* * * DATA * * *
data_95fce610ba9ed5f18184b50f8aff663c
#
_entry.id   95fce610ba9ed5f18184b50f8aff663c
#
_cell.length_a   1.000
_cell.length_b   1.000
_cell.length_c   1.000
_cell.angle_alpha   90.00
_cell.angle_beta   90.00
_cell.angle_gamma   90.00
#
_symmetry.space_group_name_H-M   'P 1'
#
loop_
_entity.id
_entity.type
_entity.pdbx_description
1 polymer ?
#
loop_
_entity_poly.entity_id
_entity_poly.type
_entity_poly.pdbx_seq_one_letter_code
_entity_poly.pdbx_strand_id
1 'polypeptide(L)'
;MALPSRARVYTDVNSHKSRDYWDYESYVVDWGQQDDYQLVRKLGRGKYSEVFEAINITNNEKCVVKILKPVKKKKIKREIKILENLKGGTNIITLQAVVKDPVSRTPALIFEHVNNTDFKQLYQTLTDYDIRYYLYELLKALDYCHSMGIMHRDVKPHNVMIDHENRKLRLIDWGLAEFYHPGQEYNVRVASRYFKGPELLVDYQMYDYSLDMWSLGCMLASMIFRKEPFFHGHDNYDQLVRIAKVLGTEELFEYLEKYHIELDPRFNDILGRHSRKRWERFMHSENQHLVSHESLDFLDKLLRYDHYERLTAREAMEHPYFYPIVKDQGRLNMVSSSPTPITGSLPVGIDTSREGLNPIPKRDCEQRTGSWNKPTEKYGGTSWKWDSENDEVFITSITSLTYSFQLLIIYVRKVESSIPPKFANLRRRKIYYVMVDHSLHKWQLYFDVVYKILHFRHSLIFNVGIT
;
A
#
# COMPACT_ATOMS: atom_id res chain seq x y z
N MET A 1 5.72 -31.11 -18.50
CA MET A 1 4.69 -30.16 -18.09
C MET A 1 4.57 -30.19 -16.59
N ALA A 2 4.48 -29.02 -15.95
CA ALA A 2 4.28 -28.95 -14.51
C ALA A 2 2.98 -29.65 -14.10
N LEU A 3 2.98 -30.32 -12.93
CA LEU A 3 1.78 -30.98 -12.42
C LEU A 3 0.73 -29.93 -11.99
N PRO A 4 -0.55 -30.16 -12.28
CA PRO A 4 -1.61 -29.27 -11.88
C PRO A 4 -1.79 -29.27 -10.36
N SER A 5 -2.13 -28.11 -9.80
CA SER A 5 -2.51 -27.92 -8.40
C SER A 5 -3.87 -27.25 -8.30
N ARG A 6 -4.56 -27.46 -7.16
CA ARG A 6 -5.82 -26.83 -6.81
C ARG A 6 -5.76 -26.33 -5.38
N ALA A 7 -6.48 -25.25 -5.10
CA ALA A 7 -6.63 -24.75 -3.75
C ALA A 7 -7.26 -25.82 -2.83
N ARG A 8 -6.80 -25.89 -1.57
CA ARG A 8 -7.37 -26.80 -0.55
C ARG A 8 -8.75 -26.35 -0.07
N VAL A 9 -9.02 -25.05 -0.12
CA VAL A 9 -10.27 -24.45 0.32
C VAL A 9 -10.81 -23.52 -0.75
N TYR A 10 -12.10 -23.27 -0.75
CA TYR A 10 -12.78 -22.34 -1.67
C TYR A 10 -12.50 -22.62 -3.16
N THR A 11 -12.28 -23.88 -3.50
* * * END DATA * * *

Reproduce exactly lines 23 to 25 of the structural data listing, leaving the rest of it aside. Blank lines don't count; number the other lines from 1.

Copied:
_entity_poly.pdbx_seq_one_letter_code
_entity_poly.pdbx_strand_id
1 'polypeptide(L)'